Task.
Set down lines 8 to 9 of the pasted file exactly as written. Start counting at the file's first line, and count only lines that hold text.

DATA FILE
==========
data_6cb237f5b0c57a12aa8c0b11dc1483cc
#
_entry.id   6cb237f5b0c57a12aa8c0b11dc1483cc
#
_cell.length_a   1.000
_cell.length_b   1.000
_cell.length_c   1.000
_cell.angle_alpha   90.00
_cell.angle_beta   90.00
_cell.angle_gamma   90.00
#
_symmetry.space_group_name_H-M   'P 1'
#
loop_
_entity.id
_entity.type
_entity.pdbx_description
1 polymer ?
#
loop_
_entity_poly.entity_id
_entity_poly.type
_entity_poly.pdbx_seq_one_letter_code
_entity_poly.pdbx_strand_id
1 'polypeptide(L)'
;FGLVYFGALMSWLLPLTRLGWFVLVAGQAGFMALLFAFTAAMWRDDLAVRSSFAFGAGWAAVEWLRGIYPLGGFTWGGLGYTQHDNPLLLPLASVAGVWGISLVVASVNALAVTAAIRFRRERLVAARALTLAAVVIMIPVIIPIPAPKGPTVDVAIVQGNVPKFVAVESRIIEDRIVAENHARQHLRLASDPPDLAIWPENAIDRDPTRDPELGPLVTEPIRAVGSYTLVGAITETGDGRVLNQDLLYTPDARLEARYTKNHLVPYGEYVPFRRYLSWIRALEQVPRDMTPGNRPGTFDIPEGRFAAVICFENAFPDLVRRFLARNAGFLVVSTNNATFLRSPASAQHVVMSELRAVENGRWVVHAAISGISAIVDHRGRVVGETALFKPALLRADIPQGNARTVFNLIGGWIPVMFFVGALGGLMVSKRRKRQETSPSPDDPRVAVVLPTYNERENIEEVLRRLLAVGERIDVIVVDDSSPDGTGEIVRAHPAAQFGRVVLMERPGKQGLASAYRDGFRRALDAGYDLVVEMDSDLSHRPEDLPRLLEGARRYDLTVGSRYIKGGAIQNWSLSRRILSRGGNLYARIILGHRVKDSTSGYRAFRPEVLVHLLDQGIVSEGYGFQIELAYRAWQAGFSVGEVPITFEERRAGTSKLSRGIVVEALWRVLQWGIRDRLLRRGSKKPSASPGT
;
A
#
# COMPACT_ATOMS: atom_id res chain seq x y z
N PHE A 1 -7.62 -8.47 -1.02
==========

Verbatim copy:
_cell.angle_alpha   90.00
_cell.angle_beta   90.00